A new study by the Institute of Development Studies (IDS) argues that the global poverty problem has changed because most of the world's poor no longer live in poor countries--meaning low-income countries (LICs).
In the past, poverty has been viewed as an LIC issue predominantly. Nowadays, such simplistic assumptions/classifications can be misleading because a number of the large countries that have graduated into the middle-income country (MIC) category still have large number of poor people. In 1990, we estimate that 93 per cent of the world's poor people lived in LICs. In contrast, in 2007/8 we estimate that three-quarters of the world's (approximately 1.3bn) poor people now live in middle-income countries, and only about a quarter of the world's poor - about 370mn people - live in the remaining 39 low-income countries, which are largely in sub-Saharan Africa.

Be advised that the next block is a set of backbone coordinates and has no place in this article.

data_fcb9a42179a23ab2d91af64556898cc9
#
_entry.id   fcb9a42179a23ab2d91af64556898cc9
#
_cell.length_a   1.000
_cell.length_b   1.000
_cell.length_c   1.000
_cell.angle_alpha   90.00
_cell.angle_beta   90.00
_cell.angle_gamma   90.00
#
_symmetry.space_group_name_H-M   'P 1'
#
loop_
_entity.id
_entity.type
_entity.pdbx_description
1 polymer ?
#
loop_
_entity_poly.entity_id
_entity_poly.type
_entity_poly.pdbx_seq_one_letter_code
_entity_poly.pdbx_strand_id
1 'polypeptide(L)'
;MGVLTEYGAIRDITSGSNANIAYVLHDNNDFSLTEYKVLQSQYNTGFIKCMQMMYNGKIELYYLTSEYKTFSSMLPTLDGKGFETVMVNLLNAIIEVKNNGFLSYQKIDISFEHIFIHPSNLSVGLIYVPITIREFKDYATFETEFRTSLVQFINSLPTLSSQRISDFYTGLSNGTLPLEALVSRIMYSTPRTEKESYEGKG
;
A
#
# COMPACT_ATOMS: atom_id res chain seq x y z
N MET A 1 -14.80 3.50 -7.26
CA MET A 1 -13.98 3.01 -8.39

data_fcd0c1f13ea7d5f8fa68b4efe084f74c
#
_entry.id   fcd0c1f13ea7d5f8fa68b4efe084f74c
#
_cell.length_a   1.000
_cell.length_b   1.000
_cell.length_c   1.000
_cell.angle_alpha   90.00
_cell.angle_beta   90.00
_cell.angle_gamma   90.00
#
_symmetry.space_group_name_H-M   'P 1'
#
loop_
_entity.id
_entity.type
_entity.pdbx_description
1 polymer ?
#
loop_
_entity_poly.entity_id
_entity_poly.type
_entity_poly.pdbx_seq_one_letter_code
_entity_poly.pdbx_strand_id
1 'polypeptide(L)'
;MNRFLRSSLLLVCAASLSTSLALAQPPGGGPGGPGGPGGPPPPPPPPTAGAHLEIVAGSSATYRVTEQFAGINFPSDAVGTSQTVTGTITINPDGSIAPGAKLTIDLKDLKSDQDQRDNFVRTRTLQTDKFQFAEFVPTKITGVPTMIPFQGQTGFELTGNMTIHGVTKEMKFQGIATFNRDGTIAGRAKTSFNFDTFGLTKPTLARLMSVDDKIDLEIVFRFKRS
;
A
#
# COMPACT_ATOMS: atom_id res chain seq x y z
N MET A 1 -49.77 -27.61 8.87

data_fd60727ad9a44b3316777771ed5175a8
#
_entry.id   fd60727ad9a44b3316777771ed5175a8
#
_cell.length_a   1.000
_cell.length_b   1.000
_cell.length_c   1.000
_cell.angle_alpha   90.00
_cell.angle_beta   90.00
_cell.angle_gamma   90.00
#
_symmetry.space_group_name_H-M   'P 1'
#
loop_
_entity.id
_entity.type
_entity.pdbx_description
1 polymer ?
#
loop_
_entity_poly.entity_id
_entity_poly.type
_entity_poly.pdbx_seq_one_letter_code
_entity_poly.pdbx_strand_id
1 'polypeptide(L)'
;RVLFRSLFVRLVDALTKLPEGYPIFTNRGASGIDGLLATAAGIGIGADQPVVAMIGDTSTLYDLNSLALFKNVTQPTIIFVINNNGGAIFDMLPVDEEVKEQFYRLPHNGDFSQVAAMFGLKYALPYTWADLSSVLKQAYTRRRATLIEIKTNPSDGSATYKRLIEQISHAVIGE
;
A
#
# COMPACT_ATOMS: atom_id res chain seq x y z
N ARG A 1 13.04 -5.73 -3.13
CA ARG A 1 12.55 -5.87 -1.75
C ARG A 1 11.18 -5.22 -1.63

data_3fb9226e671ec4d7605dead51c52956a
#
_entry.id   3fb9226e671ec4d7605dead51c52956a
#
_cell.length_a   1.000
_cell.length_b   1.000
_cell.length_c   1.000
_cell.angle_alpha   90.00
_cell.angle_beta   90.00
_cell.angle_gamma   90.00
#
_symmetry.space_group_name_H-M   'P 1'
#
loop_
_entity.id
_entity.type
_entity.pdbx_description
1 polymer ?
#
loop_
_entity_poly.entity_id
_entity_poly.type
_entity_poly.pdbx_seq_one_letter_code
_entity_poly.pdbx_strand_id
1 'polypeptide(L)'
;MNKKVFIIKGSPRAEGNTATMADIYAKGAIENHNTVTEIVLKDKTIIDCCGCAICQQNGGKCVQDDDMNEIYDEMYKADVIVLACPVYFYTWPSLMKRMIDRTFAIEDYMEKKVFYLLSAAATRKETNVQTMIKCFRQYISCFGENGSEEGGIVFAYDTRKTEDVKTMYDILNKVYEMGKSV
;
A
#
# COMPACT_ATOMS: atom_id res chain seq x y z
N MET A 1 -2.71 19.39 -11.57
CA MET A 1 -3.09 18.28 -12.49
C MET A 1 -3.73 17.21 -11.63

To learn more about this report, see this Oxfam Blog post. The report can be found here.